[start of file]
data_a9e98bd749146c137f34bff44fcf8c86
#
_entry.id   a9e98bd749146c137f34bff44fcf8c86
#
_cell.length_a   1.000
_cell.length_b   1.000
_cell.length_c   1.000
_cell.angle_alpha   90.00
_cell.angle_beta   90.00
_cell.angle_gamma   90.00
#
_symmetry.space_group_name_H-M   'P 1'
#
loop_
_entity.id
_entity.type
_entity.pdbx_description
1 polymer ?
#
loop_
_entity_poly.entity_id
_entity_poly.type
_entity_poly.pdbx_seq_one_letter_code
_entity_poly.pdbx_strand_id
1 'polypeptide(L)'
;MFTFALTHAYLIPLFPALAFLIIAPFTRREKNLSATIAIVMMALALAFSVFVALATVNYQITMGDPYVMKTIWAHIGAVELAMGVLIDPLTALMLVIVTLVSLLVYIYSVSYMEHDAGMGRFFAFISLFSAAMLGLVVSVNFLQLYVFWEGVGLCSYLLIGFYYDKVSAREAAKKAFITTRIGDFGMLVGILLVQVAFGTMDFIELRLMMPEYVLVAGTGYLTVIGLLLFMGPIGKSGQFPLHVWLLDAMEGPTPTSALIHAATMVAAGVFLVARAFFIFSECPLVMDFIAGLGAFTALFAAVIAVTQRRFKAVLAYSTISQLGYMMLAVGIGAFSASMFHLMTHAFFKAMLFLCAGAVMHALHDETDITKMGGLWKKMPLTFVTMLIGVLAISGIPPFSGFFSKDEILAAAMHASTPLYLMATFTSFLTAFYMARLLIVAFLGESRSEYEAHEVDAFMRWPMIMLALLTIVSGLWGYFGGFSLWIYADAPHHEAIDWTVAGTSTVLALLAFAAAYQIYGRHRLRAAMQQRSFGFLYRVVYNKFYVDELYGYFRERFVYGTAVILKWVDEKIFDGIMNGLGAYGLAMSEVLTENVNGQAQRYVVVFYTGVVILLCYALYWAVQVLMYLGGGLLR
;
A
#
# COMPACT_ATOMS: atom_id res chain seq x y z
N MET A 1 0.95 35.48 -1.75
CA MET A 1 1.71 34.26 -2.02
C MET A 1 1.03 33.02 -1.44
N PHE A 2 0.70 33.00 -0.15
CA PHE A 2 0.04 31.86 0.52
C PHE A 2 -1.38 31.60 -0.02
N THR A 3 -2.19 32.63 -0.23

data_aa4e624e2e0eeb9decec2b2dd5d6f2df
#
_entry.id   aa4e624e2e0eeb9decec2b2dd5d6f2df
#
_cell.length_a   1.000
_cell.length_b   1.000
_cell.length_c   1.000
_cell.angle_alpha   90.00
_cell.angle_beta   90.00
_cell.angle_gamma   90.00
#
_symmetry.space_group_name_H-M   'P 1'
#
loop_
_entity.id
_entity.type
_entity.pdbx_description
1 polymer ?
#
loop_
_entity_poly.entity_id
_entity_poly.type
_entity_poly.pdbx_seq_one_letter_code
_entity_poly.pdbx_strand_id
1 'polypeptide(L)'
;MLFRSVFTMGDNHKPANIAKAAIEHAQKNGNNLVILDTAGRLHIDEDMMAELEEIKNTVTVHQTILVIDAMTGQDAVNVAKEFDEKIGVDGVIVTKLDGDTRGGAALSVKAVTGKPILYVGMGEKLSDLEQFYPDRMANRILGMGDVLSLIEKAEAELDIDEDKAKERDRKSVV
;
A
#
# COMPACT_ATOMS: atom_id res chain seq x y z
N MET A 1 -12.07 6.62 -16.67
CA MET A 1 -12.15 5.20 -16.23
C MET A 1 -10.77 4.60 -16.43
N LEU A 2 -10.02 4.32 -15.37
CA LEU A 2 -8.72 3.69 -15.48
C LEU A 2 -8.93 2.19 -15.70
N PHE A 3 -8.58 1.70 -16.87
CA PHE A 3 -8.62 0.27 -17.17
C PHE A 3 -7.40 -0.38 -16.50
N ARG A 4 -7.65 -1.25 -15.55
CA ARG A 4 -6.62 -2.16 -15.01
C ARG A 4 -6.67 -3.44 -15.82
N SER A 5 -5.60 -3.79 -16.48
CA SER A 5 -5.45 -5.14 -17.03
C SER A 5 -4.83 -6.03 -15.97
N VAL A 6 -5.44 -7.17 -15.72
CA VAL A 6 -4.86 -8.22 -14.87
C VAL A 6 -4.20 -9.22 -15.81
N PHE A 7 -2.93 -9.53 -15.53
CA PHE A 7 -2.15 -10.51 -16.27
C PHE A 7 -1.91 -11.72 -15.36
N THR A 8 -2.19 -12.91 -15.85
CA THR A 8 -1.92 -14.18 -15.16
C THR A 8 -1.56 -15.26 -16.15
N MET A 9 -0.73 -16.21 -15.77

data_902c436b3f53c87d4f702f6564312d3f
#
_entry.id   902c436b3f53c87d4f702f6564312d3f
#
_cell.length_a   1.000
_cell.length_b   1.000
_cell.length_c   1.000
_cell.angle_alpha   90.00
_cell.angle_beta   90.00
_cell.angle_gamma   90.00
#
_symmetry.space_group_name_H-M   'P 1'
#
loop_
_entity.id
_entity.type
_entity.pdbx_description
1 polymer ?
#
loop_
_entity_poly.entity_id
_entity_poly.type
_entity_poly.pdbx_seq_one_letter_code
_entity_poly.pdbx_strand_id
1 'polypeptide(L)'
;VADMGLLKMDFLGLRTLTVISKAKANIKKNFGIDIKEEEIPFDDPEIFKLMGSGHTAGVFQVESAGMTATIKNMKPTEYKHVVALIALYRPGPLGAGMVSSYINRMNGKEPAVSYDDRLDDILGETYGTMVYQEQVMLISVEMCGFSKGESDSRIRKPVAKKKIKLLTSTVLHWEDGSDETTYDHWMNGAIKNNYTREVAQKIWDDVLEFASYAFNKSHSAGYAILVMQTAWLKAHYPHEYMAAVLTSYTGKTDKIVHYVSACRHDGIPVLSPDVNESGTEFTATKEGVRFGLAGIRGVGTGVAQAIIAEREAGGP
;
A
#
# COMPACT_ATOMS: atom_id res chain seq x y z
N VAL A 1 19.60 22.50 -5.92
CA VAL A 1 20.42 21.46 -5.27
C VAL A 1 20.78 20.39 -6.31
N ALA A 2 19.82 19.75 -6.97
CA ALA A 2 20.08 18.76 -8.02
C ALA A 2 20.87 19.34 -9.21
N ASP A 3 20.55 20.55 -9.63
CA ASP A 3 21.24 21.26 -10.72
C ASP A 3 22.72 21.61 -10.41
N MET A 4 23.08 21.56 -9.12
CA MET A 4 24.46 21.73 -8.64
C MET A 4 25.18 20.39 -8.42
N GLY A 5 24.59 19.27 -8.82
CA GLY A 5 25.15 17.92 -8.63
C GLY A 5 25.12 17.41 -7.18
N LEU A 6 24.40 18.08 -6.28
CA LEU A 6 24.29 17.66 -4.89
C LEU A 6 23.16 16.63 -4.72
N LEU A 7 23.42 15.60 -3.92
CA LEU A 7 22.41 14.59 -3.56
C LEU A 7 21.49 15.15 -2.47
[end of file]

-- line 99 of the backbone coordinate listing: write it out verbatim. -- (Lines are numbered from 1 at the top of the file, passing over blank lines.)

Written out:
_cell.length_c   1.000